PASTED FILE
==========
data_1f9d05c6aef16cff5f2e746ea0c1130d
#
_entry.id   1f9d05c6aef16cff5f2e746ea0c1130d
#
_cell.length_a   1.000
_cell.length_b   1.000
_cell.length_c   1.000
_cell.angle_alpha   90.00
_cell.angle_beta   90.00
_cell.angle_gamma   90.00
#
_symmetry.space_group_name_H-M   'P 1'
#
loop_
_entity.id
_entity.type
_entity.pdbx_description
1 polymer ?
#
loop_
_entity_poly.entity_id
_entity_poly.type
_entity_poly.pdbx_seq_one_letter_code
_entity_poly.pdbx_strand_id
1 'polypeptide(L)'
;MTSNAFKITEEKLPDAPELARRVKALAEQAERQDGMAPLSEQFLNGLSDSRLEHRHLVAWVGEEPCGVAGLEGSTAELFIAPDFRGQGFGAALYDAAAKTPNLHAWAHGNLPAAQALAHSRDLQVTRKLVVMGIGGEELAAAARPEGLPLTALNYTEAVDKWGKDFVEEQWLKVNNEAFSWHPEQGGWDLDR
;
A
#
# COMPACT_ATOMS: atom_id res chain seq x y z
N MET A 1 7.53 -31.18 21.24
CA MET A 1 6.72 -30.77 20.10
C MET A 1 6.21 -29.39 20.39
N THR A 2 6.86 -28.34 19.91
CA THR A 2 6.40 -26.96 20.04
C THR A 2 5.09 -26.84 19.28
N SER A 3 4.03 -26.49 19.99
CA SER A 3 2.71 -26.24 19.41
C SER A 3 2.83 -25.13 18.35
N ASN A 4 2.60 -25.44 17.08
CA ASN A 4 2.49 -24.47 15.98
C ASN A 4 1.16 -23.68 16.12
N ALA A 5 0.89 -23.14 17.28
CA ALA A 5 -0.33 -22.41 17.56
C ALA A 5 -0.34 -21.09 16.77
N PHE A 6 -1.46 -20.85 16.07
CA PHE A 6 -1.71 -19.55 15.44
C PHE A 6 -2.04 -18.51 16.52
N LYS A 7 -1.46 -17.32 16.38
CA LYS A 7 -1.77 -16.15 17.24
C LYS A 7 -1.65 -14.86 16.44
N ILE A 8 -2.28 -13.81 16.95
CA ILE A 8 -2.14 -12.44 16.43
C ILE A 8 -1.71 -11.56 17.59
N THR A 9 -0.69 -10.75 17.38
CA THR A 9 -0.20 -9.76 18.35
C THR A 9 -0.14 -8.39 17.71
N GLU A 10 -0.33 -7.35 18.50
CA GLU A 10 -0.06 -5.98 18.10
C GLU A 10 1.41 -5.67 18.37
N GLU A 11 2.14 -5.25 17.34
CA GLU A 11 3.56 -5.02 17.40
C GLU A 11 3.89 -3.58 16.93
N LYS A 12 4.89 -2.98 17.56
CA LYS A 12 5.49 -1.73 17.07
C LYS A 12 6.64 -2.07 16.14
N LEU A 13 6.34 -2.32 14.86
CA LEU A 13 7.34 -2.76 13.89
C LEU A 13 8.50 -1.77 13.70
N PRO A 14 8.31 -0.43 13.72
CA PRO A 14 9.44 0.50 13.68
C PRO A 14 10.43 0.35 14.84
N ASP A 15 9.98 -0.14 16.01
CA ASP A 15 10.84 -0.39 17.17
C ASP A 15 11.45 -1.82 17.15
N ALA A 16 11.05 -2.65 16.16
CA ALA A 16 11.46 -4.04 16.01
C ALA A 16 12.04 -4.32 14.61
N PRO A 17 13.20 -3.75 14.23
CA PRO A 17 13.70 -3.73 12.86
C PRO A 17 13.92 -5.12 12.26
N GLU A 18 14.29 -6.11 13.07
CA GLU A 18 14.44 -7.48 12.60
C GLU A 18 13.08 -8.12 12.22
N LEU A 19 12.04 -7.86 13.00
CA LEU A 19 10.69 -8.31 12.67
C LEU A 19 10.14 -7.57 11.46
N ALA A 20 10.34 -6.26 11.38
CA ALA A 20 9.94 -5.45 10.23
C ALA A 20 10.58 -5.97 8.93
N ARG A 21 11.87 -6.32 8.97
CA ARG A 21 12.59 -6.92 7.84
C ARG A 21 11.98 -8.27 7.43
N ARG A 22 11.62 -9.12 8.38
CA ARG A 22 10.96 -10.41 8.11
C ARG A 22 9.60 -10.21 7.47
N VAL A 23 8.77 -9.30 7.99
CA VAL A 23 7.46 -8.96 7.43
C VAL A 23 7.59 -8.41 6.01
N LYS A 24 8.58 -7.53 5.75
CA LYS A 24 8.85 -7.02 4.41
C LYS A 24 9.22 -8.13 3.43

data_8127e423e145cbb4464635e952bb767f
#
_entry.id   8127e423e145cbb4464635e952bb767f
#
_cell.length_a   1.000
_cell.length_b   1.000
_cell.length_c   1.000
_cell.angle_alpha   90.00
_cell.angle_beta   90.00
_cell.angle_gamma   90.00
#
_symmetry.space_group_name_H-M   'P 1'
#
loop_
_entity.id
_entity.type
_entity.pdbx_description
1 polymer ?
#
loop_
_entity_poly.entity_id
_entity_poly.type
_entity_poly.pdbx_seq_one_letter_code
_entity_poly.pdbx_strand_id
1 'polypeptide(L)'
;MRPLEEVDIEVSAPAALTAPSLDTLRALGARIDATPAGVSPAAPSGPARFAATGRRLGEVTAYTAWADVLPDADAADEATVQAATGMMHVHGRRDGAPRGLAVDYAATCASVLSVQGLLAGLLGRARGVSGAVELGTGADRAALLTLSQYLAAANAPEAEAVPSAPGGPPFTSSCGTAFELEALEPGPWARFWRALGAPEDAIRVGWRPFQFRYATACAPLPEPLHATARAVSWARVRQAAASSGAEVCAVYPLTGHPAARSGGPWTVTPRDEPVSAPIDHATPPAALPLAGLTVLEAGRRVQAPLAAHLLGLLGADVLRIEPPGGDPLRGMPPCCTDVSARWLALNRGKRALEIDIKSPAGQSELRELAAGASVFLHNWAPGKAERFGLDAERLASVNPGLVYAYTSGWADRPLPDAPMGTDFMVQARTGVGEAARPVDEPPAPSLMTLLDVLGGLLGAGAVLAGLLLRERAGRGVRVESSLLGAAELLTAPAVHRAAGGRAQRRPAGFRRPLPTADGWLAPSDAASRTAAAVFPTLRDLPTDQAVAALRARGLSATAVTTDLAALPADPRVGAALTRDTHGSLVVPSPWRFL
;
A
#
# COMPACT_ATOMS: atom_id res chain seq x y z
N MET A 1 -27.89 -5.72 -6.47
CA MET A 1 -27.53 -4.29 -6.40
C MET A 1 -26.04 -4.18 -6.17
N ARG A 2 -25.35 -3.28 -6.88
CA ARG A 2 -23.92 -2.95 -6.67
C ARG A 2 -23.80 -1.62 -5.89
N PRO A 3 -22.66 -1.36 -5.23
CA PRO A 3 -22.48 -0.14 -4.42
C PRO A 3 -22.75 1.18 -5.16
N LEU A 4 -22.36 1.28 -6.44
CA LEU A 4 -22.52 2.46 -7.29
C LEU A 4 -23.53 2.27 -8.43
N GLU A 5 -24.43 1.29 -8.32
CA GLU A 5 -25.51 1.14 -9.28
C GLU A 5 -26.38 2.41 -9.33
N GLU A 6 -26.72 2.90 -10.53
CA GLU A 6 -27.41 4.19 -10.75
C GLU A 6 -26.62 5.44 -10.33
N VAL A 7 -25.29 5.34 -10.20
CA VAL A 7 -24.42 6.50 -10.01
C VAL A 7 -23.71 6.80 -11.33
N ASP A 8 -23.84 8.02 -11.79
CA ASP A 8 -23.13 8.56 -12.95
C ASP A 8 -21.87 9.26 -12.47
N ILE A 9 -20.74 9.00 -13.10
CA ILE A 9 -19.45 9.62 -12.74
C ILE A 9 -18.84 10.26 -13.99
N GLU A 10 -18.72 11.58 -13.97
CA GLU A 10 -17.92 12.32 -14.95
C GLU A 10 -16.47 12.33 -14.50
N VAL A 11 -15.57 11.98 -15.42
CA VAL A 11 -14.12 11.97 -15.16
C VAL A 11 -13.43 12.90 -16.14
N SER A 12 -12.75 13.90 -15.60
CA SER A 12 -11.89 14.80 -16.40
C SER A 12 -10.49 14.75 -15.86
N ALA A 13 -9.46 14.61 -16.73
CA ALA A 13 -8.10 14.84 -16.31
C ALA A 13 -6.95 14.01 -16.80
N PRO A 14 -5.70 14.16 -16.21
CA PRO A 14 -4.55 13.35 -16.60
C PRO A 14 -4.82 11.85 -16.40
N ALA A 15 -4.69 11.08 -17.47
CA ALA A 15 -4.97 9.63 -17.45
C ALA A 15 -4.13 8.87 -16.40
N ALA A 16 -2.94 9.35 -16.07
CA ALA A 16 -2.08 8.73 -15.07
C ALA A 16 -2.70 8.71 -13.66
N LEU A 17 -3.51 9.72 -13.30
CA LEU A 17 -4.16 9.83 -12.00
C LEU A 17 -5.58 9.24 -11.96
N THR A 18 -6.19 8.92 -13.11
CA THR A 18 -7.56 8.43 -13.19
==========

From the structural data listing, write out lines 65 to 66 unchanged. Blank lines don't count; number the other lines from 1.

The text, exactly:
CA LYS A 12 5.49 -1.73 17.07
C LYS A 12 6.64 -2.07 16.14